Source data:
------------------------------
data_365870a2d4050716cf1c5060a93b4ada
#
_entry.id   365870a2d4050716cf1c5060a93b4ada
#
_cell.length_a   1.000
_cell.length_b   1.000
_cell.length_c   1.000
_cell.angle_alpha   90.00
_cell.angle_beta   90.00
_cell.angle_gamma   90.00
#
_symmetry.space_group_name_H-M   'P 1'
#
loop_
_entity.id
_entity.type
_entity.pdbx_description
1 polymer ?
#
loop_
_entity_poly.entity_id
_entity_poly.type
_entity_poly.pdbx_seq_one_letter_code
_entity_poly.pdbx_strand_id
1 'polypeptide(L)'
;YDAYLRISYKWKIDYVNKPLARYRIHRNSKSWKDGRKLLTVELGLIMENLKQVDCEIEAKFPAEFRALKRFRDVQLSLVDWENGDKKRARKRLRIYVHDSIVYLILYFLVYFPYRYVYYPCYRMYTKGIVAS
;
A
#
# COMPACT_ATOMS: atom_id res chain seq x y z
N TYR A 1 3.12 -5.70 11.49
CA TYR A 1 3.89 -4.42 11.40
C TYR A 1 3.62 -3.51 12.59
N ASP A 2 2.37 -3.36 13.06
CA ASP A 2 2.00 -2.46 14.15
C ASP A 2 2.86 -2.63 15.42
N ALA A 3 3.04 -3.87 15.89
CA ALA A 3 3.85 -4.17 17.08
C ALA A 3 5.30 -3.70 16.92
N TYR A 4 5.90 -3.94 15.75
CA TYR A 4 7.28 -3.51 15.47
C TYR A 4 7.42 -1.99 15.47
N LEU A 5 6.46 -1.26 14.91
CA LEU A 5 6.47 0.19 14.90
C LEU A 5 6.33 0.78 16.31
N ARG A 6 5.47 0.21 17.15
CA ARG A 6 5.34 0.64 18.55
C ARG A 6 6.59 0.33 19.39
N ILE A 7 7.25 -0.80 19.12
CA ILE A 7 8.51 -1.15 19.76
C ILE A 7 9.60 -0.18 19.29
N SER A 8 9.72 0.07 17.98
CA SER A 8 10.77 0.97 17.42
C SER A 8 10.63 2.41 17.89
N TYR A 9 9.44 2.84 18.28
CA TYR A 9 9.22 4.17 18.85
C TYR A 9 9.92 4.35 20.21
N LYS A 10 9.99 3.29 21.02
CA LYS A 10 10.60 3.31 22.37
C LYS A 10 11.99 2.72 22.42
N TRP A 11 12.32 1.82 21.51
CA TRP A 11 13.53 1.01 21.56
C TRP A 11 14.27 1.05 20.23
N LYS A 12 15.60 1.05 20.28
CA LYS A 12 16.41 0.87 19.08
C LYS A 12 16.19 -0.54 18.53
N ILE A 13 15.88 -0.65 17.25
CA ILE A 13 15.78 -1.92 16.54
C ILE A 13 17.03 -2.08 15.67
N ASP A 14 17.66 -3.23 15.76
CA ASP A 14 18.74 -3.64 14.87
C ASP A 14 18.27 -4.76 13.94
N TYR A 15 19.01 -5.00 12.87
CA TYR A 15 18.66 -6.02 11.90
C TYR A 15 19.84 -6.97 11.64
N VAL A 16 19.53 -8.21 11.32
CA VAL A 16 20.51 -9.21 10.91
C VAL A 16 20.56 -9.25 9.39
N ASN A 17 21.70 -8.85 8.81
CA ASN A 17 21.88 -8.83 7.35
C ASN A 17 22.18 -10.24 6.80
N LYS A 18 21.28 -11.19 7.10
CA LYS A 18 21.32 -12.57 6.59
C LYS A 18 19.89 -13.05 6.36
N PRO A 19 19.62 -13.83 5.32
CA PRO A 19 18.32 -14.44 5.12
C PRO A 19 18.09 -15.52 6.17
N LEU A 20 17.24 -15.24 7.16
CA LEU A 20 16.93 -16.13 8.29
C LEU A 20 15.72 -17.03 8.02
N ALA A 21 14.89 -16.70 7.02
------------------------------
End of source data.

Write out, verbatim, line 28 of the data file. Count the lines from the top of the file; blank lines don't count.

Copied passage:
A